Will Coronary Artery Heart Disease qualify you for disability?
This question was recently asked on another site. One of the respondents on the site stated that social security will deny you even if you are at death's door. Is that true? Unfortunately, it sometimes is. As an examiner and in disability representation, I've seen numerous individuals die while their disability claim was still pending. In some instances, the individual had been "dealing with the system" for years.
Here's my answer from the perspective of a former disability claims examiner. Will coronary artery disease qualify you for disability? Well, it may...or it may not. That may not sound to be the most helpful or authoritative answer, but, considering the statistical outcomes of such cases, it is essentially descriptive of how things go at the initial disability application and reconsideration appeal levels.
As a disability examiner, I routinely saw cases in which heart disease, past surgical intervention (bypass grafts, angioplasty) and even recent heart attacks or surgery had figured prominently in the claimant's list of impairments. In some instances, those claimants were denied when it might have seemed to the casual observer that a review of the individual's medical history ought to have warranted an approval.
Why were those disability cases denied? Ok, clearly in many cases, disability determination services--for those who are unaware, this is the state-level agency that makes decisions on SSD and SSI claims--simply put the wrong decision on the claim. If that were not the case, then we wouldn't have a disability benefit system in which so many cases are denied at the first two levels of the system and then later, a couple of years down the road, are approved at a hearing.
However, as often as that happens, denials in such cases occur routinely because of what transpires after the heart attack or surgical intervention. As I've said many times, social security is not so concerned with the claimant's diagnosed condition itself as it is with how it affects the claimant's ability to engage in normal daily activities and work activity. This method of looking at disability applicants and their conditions focuses in on something known as residual functional capacity, which is a measurement of what an individual can, and cannot do, in light of their physical or mental condition.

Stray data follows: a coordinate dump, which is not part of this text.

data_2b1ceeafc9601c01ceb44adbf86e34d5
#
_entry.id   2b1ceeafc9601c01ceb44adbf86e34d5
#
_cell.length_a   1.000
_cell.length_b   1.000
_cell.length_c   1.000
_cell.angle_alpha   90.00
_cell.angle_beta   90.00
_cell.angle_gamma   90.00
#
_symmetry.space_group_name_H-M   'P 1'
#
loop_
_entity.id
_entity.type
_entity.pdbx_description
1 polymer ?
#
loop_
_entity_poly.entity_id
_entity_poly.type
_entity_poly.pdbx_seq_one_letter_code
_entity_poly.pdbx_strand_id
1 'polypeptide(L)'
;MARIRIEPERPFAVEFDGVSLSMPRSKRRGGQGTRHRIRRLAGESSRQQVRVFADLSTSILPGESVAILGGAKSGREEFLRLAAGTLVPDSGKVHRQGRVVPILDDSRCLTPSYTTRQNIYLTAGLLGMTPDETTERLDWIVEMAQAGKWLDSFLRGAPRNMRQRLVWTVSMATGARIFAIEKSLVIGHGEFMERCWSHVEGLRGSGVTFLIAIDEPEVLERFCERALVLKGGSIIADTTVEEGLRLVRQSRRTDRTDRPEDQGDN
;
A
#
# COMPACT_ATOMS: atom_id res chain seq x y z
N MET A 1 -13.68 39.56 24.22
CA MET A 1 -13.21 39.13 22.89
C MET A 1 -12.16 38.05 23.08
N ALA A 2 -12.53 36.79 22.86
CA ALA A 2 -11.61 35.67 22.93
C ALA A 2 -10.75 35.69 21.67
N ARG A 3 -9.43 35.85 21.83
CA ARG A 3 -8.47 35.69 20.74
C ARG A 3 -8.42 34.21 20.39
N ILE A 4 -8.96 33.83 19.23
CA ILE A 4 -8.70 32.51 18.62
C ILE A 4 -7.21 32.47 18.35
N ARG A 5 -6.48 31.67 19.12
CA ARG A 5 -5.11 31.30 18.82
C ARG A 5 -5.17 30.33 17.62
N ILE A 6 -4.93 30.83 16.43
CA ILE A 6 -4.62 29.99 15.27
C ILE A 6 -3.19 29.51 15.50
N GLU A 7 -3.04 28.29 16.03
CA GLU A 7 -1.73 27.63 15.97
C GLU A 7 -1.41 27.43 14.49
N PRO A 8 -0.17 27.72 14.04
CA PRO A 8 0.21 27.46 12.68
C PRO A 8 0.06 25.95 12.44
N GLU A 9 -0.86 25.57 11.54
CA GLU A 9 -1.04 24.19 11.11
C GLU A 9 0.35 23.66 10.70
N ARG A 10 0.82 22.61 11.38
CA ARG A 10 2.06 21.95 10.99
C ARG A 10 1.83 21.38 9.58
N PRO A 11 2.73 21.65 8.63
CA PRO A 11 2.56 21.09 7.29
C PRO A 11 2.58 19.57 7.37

Residual functional capacity is a factor in all disability cases. It is seen more obviously in cases involving medical and vocational evaluation (for example, if you get approved based on the fact that A) your condition is too limiting to allow you to go back to one of your old jobs and B) your condition is too limiting to allow you to even to switch to a new type of work, this is known as a medical vocational allowance). But even in cases where a claimant is approved on the basis of meeting or equaling a listing (in the social security list of impairments, or blue book), residual functional capacity considerations are built in to the nature of the listings themselves.
This is why the SSA listing for ischemic heart disease states that coronary artery disease must not only meet the objective criteria for certain listing-level occlusions (blockages) in bypassed or non-bypassed arteries, but must also result in "very serious limitations in the ability to independently initiate, sustain, or complete activities of daily living".
Will coronary artery disease qualify you for SSD or SSI? Possibly, based on satisfying the requirements of listing 4.04, Ischemic heart disease, or on the basis of a medical vocational allowance, in which the determination is made that you cannot perform work activity at a substantial and gainful level. However, it all depends on what your medical records indicate your residual functional capacity to be. In the case of this particular listing, the wording ("very serious limitations in the ability to independently initiate, sustain, or complete activities of daily living") is very clear in its intent.
Of course, don't be surprised if you file for disability on the basis of a heart condition and the evaluation of your claim is deferred for 3 months. If you've had an MI (myocardial infarction or heart attack) then the disability examiner will be required to evaluate your residuals, i.e. ascertain how well you've recovered and whether or not you subsequently have the ability to engage in SGA-level work activity. Having said this, though, it goes without saying that many SSD and SSI claims are won chiefly on the basis of heart disease due to the limiting effects it may impose upon one's ability to work. This fact, however, must be validated by medical evidence. And, often, this finding is not reached by a disability examiner at the initial claim or reconsideration level, but by an administrative law judge at a disability hearing, where a claimant is entitled to representation.
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